[Baypiggies] Web Crawler/Backend Engineer - San Francisco, CA

Jeff Enderwick jeff.enderwick at gmail.com
Wed Feb 3 19:36:57 CET 2010

I think you insult "goto" with your statements below :-). I too have had
good experiences with event-based frameworks. You can avoid all that thread
pool stuff, and your state ends up in normal data structures that can be
easily dumped and displayed (versus some thread's stack frame).

On Wed, Feb 3, 2010 at 9:33 AM, K. Richard Pixley <rich at noir.com> wrote:

> Jeremy Fishman wrote:
>> My experience tells me something slightly different about Python:
>>  * for parallel processing, use multiple processes, ideally one per
>> processor
>>  * for responsive I/O with an intuitive model, use threads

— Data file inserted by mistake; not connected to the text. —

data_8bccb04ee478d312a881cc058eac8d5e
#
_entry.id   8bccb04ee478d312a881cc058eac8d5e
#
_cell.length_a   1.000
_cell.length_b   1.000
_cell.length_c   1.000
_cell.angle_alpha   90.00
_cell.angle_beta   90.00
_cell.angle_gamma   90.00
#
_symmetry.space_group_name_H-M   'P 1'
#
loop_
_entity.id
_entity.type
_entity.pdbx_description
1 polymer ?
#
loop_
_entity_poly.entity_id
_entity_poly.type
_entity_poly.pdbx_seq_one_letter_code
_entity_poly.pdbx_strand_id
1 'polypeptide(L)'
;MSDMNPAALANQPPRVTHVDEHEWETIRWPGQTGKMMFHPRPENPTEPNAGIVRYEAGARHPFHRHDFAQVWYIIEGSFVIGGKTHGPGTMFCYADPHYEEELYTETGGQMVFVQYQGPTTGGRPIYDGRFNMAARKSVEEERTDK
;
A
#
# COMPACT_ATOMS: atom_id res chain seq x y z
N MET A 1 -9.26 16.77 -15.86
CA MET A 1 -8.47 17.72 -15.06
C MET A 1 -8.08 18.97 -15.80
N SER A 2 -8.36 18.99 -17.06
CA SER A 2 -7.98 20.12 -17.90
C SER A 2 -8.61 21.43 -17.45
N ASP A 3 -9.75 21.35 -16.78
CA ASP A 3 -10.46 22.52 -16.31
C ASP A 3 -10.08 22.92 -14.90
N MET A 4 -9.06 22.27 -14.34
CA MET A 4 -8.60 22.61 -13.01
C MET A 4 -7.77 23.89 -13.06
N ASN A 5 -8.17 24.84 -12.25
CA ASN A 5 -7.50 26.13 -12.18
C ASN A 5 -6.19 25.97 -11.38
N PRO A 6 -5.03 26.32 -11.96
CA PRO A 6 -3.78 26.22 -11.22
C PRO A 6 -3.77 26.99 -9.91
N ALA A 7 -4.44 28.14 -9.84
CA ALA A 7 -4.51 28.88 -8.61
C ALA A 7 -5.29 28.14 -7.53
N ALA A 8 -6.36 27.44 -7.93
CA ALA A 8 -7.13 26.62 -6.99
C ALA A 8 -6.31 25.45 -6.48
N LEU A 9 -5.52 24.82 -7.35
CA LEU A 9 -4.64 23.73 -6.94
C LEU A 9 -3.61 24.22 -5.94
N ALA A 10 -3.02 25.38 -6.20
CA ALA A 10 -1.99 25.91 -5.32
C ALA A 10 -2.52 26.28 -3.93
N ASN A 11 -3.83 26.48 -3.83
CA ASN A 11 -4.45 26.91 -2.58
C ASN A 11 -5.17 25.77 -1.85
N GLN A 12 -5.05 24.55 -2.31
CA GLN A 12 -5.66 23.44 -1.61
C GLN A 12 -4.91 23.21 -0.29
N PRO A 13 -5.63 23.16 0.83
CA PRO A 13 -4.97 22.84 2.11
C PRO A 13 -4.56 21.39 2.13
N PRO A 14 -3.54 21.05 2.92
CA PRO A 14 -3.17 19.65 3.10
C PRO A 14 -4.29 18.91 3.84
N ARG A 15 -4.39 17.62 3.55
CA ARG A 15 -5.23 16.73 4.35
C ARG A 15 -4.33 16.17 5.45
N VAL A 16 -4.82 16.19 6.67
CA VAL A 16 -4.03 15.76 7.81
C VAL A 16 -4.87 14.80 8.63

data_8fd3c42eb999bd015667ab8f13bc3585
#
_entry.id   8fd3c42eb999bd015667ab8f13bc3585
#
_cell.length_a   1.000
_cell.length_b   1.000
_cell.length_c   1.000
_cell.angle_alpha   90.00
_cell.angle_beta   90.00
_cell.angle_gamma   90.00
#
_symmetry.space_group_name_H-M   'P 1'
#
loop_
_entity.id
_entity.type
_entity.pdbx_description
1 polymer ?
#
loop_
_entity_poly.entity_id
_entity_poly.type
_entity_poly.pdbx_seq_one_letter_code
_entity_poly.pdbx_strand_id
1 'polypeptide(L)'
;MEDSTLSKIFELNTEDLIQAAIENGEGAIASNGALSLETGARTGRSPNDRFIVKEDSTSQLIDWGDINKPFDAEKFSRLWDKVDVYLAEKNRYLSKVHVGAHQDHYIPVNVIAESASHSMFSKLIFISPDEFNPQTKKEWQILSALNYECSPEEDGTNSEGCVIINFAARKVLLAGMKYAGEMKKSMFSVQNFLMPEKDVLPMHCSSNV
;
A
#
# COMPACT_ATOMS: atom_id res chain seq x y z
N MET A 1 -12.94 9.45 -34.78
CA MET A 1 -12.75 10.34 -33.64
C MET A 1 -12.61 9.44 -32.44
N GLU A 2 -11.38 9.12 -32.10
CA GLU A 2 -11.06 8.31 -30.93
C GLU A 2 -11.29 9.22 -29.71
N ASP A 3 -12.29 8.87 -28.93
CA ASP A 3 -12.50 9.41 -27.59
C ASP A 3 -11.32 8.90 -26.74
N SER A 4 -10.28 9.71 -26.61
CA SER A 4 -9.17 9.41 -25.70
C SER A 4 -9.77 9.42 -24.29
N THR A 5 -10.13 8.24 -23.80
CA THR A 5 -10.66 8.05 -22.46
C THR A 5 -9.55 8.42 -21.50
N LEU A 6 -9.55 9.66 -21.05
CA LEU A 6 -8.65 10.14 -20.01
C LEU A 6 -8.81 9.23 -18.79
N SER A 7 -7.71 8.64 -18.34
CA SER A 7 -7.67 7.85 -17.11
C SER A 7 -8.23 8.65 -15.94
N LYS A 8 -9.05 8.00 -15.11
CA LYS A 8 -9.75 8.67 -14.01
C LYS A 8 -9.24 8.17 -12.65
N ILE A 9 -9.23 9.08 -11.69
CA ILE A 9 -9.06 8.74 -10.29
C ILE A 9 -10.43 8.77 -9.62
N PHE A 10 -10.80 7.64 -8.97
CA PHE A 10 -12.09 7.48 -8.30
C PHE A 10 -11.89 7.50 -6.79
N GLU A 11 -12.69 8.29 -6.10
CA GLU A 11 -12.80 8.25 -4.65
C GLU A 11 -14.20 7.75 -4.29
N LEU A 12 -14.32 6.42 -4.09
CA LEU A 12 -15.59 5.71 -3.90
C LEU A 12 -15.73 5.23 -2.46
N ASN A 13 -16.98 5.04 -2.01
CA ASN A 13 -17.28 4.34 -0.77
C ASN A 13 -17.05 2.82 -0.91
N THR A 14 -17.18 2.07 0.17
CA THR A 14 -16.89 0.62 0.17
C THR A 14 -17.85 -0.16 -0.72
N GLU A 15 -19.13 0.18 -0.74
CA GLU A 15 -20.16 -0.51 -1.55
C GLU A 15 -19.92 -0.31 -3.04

>>  * for high throughput I/O, use asynchronous I/O and/or an event framework
> Even apart from python, that's pretty much my experience across the board
> with other languages and other systems.
> Multiple heavy weight processes have the advantage that they can be spread
> across kernel instances which allows for hardware expansion, allocating
> varying degrees of hardware power to different processes, etc.
> I'll add that threads are generally less portable, much harder to debug,
> (debuggers never work quite right), much harder to test, (those silly
> nondeterminisms!), and that it's just as easy to architect an event
> framework around asynchronous I/O which is just as intuitive as a threaded
> model.  (I'm doing this now for a python project).
> I'm pretty down on threads.  I think of them as a nasty unprofessionalism
> akin to "goto" and symbolic links.  I think it's possible to write
> reasonable code with them.  I just haven't found the environment where that
> was easier or more straightforward than doing so with async I/O or multiple
> heavy weight processes.
> --rich
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